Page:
The Government Accountability Office (GAO) recently completed its annual review of Coast Guard acquisition projects under the legacy Deepwater Program. The July 2011 report notes that the Coast Guard continues to strengthen its acquisition management capabilities as the lead systems integrator. However, the report asserts that the Coast Guard cannot achieve delivery of the asset and capability mixture proposed under Deepwater in accordance with the schedule created when the Coast Guard assumed responsibilities as lead systems integrator in 2007.
The Coast Guard appreciates GAO's ongoing oversight to identify areas of improvement within its acquisition programs, and is taking steps to address GAO’s recommendations while it continues improvements already underway. The projects managed by the Coast Guard’s Acquisition Directorate are critical to the recapitalization of the service’s aging and, in many cases, obsolete assets. The Coast Guard urgently needs to recapitalize its legacy fleet of vessels, aircraft and support systems—every day that goes by, maintenance and operation costs increase.
Since the establishment of the Acquisition Directorate four years ago, the Coast Guard has instituted a robust acquisition management and oversight organization that is better equipped to oversee costs, manage schedules, supervise contractor performance and ensure delivered assets meet operational requirements than the previous arrangement with Integrated Coast Guard Systems under the legacy Deepwater Program.
The Coast Guard faces many challenges as it manages a multiyear, multi-billion dollar acquisition portfolio in today’s constrained fiscal environment. While the fiscal environment may have changed, the needs of this country have not. It is necessary for the Coast Guard to stay on course and continue building new assets to allow it to carry out the missions that the American people demand.
However, “We need to become more agile in reaction to changes in funding and priorities,” explained the Coast Guard’s Assistant Commandant for Acquisition, Rear Adm. John Korn. “Our major cutters, particularly the 378-foot High Endurance Cutters, will soon reach a point where it will be infeasible to continue them in service. Continuing to invest in recapitalization programs is vital to sustaining Coast Guard capabilities for many years.”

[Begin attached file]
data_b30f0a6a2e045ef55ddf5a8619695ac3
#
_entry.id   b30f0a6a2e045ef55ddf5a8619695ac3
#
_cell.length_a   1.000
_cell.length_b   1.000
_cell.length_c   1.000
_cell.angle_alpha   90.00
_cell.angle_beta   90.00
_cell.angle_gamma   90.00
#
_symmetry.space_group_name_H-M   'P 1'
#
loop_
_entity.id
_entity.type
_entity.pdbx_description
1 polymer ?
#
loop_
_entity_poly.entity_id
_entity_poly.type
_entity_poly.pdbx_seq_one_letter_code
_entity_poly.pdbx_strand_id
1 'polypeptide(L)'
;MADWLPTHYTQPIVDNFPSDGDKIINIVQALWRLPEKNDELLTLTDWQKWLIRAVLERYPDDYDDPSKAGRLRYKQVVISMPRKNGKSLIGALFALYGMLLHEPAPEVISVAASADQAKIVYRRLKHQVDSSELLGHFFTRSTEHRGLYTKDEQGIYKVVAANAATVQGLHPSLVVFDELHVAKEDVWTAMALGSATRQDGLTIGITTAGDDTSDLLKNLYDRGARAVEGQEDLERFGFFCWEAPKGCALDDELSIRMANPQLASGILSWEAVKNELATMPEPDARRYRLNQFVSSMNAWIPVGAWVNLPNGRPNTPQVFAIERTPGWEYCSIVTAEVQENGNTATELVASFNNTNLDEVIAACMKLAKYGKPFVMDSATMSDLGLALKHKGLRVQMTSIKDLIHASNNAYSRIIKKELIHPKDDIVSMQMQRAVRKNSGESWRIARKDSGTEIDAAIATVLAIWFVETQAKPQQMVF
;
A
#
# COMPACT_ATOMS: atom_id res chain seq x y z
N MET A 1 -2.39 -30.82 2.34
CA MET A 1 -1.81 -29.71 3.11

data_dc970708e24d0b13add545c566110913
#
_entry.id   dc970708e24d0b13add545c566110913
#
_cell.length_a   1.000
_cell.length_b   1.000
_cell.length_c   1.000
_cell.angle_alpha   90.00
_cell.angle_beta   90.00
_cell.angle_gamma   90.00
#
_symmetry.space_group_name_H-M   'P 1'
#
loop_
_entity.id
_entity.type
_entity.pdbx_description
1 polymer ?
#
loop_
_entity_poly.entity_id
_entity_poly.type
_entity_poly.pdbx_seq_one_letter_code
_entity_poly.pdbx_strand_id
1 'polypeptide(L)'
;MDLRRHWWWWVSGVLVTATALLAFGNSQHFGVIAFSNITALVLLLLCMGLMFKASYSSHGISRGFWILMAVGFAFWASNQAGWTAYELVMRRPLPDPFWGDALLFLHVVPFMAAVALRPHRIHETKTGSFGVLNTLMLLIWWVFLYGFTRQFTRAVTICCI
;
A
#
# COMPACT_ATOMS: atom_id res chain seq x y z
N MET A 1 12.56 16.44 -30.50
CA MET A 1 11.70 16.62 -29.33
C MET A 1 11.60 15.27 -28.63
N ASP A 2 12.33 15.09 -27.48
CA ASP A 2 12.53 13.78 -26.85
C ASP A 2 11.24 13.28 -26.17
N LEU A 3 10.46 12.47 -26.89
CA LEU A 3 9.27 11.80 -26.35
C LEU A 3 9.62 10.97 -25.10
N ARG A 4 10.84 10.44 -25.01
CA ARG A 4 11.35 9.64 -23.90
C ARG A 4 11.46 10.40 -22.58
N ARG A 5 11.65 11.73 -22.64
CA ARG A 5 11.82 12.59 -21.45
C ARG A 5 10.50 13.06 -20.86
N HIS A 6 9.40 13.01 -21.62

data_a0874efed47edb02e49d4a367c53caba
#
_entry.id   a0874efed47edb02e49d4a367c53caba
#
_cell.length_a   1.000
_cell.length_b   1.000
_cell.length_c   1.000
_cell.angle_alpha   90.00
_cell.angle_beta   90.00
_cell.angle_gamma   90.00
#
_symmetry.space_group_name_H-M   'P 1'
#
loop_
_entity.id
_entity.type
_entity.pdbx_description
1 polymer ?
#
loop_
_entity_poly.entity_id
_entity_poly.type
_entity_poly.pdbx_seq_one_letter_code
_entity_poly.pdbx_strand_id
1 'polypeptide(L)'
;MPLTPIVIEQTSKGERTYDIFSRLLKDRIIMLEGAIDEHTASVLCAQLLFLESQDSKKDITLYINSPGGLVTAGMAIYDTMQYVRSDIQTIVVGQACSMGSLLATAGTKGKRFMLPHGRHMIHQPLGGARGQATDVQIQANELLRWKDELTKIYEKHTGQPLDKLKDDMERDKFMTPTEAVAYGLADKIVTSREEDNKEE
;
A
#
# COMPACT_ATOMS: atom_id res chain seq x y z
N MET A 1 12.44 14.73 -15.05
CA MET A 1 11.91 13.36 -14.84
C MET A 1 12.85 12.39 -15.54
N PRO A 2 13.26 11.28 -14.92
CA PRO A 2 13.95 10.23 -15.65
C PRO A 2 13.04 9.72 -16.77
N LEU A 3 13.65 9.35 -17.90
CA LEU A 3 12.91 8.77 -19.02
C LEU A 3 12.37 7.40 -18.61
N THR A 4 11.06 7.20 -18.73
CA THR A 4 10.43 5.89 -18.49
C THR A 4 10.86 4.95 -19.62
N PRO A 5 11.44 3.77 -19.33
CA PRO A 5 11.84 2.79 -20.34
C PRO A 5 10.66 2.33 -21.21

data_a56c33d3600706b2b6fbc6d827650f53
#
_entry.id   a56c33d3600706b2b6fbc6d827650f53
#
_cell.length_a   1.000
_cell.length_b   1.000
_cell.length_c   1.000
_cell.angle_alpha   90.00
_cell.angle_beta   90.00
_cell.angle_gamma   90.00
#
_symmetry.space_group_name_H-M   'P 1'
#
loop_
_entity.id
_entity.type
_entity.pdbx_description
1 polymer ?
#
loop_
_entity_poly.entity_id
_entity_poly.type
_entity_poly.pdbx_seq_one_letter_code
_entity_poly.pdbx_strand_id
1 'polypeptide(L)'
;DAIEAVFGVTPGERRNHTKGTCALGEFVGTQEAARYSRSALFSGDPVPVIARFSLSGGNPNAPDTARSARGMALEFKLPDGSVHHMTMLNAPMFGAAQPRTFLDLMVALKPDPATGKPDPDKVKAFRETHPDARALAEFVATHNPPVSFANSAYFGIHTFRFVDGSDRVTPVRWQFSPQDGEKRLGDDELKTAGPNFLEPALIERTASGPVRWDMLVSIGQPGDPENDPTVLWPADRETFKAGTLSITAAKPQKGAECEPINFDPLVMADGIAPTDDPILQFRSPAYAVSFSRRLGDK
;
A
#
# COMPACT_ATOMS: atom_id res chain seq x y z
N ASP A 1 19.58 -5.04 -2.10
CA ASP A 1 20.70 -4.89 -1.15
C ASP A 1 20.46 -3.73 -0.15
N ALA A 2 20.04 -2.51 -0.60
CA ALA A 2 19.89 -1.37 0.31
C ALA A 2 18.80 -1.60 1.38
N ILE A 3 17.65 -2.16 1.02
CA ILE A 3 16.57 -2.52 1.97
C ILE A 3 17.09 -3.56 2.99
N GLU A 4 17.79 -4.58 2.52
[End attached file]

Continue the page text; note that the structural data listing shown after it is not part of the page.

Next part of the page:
New vessels acquired under the Acquisition Directorate’s recapitalization programs, such as the National Security Cutters (NSCs) Bertholf and Waesche, are already providing safety and security to U.S. citizens in the most demanding environments.
For example, Bertholf’s recent Alaskan patrol subjected the cutter to 20-foot seas, 60-knot winds and temperatures below freezing, testing the NSC’s operational capabilities in the most extreme sea conditions. Bertholf’s propulsion plant and enhanced endurance allowed for 24 days at sea without replenishment and provided sustained cutter presence offshore. The NSC’s large flight deck and stable seakeeping capabilities allowed it to launch and recover aircraft in all types of weather, and supported more than 20 safe and effective law enforcement boardings in seas of up to eight feet. A total of eight NSCs are planned.
“We have a great opportunity to sustain our recent momentum and complete the NSC program on a high note,” Korn said. “We need to continue to build NSCs to retain major cutter capability.”The NSC is just one example of how the Coast Guard’s newly acquired assets are providing needed capabilities to the field to execute some of the service’s toughest missions.